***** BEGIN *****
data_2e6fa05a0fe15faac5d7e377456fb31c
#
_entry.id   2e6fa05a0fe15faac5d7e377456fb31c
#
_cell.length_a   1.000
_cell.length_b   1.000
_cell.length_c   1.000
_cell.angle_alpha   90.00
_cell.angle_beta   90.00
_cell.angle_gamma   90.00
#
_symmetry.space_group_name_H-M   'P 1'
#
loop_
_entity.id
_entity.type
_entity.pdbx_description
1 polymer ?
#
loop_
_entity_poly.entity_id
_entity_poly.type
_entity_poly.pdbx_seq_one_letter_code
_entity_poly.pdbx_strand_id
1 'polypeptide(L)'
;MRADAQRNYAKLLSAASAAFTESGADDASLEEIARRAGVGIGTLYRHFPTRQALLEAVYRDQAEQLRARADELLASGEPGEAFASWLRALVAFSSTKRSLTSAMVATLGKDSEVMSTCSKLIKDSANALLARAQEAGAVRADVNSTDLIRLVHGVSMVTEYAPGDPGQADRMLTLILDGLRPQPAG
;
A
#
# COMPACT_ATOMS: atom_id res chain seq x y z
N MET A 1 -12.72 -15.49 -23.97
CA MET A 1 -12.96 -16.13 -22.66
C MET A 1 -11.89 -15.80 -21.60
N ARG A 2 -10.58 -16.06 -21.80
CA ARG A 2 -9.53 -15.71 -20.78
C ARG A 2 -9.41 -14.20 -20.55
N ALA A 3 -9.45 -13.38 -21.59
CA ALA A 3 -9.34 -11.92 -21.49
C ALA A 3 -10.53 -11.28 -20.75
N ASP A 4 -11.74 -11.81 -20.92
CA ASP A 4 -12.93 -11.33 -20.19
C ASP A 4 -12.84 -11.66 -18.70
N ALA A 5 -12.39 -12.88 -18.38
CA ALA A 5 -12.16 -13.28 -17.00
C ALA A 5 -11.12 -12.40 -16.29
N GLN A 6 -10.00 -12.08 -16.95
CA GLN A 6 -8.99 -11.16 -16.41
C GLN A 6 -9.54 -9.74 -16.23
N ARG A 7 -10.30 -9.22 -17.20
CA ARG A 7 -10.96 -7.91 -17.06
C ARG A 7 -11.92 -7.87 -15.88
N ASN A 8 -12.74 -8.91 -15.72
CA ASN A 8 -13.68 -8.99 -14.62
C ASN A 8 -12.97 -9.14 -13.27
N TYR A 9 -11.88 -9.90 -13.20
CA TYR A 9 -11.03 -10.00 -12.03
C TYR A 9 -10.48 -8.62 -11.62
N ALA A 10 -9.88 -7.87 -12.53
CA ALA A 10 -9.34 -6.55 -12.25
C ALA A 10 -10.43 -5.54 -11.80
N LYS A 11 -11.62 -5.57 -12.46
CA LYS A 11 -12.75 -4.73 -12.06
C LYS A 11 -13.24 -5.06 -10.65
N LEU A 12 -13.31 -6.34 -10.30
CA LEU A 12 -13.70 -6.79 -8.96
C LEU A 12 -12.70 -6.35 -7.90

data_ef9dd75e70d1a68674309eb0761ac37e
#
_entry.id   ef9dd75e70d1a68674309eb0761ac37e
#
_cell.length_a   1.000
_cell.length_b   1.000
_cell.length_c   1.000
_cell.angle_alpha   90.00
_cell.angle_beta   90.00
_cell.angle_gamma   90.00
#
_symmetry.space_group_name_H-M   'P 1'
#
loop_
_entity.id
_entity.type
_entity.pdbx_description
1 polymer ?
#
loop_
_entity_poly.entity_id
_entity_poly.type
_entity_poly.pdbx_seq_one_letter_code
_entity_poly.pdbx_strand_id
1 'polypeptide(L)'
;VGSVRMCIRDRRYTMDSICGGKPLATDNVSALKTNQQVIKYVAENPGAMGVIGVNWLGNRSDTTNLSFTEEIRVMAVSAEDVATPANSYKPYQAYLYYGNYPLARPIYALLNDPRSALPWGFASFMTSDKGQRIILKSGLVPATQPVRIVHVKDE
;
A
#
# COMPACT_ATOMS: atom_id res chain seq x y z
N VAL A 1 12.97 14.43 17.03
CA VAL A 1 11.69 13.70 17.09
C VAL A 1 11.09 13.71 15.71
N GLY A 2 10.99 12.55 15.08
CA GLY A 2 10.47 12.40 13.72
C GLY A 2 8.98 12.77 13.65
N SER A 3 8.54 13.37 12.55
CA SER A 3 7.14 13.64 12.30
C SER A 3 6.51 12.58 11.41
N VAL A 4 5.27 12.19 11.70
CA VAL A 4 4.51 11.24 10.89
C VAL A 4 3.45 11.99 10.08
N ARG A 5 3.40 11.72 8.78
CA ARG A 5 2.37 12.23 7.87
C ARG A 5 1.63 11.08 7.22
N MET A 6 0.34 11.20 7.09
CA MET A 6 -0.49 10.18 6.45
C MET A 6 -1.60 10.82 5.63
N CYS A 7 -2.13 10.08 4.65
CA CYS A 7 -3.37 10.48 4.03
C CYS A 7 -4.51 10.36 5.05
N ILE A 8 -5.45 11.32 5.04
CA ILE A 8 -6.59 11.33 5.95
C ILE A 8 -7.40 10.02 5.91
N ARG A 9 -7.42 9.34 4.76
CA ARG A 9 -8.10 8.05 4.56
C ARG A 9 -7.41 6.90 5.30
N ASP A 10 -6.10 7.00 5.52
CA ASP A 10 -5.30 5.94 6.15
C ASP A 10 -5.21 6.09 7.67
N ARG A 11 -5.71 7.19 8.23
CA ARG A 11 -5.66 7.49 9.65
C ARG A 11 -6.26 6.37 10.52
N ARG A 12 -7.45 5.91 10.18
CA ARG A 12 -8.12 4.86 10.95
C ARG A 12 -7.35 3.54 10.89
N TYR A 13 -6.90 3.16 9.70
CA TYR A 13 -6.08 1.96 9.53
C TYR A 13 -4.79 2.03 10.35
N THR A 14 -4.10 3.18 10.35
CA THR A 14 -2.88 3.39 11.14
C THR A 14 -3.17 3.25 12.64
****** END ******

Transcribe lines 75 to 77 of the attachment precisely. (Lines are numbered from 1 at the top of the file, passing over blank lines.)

_cell.angle_beta   90.00
_cell.angle_gamma   90.00
#